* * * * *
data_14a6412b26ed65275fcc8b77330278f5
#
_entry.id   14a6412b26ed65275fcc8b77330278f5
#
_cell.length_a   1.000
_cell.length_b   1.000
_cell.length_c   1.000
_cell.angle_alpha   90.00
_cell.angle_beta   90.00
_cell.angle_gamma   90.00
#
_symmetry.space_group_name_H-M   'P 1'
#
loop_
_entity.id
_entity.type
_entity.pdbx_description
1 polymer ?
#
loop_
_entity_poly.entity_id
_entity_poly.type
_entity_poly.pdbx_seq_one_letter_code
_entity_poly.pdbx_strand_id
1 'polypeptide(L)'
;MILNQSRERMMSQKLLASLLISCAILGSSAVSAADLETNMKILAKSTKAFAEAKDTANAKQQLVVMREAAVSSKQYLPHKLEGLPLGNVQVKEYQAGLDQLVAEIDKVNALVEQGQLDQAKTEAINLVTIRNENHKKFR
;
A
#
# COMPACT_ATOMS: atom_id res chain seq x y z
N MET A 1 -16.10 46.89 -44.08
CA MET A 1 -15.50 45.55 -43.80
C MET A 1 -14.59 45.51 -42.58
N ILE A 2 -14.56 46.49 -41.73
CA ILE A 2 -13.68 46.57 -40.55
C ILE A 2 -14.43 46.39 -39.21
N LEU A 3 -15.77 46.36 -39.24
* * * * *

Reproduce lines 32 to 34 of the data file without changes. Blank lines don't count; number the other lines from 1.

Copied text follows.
CA MET A 1 -15.50 45.55 -43.80
C MET A 1 -14.59 45.51 -42.58
N ILE A 2 -14.56 46.49 -41.73